Locally grown rice and vegetables are flourishing in Mozambique's Massangena district, a testament to the success of an agriculture and rural development project that has brought massive dividends to inhabitants of the traditional farming region, once seen as semi-arid.
The Sustainable Land and Water Resource Management Project (SLWRMP) financed by the African Development Bank, is one of several ventures receiving support under the government's drive to modernise its agriculture sector. Over the past decade, the government has channelled US$120 million from the Bank into agriculture and rural development projects, benefitting 240,000 people, and resulting in increased produce, enriched lands and new economic opportunities.
The project focuses on the construction of hydraulic infrastructure to regulate natural surface runoff and control floods. It has been particularly successful, resolving a water supply crisis across rural Mozambique and enabling farmers to diversify their cultivation to new crops like rice, once unthinkable in semi-arid areas.
In Massangena, farmers now harvest and consume locally grown rice, putting an end to the myth that the soils of Massangena cannot produce rice.
"I did not even know that here in Massangena you could sow rice, because I did not know about rice. For the first time I am now sowing rice," Lameque Chichongue, a farmer in the region said.
The SDAE officer and a member of the Revoluçao Verde farmer group.
Production which began for the first time in the 2017-18 season, has resulted in the Massangena District harvesting a rice production of nearly six tons - 2.28 tons of rice from Massangena Sede and 2.9 tons of rice from Mavue, modest, yet promising results.
The government of Mozambique has prioritised transforming agriculture from traditional subsistence farming to modern, competitive, and sustainable economic activity.
Agriculture is one of the country's chief economic activities, contributing nearly a quarter of the country's GDP in 2017, as well as employing over 70% of the population.
But like other parts of the continent, Mozambique has suffered the effects of climate change - extremities of volatile weather patterns, including longer cyclones, dry seasons, frequent floods and the consequences of deforestation. This has resulted in reduced production, strained subsistence farming, and limited opportunities in the agricultural value chain.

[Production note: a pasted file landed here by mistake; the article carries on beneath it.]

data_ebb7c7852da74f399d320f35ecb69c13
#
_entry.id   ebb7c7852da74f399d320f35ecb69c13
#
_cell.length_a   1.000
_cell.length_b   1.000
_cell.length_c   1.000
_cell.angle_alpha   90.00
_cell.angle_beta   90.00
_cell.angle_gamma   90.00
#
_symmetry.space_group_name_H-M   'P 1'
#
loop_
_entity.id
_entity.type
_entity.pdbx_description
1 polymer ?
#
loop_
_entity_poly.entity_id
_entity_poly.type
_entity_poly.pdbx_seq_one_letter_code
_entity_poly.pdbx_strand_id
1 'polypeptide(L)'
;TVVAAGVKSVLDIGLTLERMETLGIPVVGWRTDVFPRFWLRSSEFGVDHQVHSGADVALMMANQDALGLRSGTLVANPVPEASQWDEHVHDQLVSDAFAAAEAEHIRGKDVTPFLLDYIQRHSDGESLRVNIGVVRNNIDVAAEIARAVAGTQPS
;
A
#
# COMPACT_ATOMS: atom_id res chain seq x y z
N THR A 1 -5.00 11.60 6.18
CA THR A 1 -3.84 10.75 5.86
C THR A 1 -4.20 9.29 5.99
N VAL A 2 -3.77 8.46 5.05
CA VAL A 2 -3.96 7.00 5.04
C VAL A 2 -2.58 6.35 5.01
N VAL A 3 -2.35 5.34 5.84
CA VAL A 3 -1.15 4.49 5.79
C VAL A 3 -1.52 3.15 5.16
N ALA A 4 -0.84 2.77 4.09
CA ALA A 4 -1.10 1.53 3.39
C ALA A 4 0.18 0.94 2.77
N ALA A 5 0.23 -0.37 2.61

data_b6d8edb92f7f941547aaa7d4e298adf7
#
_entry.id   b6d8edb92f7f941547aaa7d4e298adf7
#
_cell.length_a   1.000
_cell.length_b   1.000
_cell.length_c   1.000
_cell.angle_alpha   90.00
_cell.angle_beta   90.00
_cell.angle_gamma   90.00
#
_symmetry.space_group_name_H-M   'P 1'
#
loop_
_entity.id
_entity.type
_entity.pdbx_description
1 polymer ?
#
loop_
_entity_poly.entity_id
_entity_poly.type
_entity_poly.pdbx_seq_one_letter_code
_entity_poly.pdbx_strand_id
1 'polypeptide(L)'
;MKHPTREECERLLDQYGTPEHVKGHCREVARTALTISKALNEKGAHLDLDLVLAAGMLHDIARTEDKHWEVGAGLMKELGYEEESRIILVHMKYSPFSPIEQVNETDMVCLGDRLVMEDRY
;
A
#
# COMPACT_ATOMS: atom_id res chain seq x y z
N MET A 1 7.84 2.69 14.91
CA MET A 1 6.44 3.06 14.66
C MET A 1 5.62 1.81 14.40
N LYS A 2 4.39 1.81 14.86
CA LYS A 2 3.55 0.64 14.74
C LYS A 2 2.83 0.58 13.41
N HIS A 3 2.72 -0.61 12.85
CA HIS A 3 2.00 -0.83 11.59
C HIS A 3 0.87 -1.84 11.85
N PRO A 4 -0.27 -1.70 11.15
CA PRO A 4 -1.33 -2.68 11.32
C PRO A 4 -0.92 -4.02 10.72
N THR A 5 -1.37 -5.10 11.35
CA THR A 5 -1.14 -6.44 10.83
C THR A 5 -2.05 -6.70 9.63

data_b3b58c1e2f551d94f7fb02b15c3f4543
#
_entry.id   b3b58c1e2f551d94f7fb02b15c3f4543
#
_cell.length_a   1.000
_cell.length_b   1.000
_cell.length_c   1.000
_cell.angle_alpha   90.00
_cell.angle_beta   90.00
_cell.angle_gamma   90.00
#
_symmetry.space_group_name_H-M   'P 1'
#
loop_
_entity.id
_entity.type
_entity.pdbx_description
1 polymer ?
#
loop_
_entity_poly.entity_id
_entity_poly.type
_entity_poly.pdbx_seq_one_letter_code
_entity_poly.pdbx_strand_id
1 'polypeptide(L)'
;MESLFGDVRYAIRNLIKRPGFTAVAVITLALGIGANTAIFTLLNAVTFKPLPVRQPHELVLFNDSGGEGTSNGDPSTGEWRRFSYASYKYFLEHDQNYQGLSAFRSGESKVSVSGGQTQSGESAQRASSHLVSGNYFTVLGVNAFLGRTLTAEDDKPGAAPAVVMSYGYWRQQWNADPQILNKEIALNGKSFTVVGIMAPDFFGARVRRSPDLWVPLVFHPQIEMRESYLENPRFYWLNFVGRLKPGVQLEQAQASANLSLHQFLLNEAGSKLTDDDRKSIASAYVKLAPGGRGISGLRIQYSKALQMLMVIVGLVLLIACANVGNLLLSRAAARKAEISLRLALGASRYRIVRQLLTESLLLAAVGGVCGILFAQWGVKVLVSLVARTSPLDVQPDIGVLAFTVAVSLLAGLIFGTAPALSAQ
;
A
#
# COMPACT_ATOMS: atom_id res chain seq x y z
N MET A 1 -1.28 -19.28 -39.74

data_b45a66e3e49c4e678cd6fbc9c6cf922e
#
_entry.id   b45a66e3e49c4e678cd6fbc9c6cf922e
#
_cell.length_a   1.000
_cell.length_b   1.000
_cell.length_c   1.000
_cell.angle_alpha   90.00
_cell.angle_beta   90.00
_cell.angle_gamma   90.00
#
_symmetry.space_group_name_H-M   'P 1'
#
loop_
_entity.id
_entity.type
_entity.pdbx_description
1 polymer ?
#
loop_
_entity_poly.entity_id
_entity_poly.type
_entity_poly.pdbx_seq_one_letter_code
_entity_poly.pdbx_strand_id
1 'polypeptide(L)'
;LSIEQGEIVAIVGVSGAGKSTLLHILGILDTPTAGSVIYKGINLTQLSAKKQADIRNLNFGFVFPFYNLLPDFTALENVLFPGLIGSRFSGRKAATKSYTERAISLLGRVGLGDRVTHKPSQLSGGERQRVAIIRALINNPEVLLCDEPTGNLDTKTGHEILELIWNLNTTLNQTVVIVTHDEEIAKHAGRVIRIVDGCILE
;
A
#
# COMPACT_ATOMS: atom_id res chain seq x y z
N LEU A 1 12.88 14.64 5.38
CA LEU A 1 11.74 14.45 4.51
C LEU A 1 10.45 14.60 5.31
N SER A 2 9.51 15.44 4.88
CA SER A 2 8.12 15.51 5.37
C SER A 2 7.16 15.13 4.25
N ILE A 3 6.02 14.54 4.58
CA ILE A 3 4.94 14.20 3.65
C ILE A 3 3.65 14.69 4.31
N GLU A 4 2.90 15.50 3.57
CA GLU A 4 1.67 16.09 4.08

SLWRMP Project produces ripple benefits
Mr. Guezanes Judas Jonas Maluleque (53), an emerging farmer in Mapai district
"This project is stimulating the production of cash crops such as cashew nuts in their natural habitats, in response to the Mozambique Development Agenda. The project helps to guarantee the subsistence of the farmers," Joao Sambo, the project's coordinator stated.
With available resources, the project has also managed to finance the construction of nearly 90km of feeder roads and, provided access to markets. In addition, farmers have increased the size of their pastoral lands by over 16,000 ha, and available farmland for cash crops - rice and vegetables - by 3,050hectares, with a sharp increase of annual produce of 6,000 tonnes, up from 2400 tonnes.
SLWRMP's success has also resulted in the establishment of 56 small sprinkler irrigation systems in 56 communities with a total irrigation capacity of 360 ha; the construction of 12 boreholes that have increased access to potable water and the reduction of distances from the community to the water source..
And it doesn't end there. Other ripple benefits include the construction of 21 small dams, which has increased access to potable water for about 18,375 people and 24,234 cattle, reducing the number of livestock deaths and leading to the diversification of the diet of the communities.
As part of the project, 290 ha out of an expected 1500ha have been reforested so far.
But it is the project's beneficiaries who are its greatest champions.
Rute Bila, a female farmer from the Revolução Verde (Green Revolution) farmer's group said the irrigation kit that she received from the project changed her life.
"It has increased my production far much more than I had before on the same piece of land," she said. "With my profit from last year I was able to buy a goat for MZN1500 (approx. 24 USD) as I would like to start a small livestock business. I hope to soon be able to sell them for profit."
Ms. Rute Bila (55), smallholder farmer and beneficiary of the SLWMRP project, in her field with her niece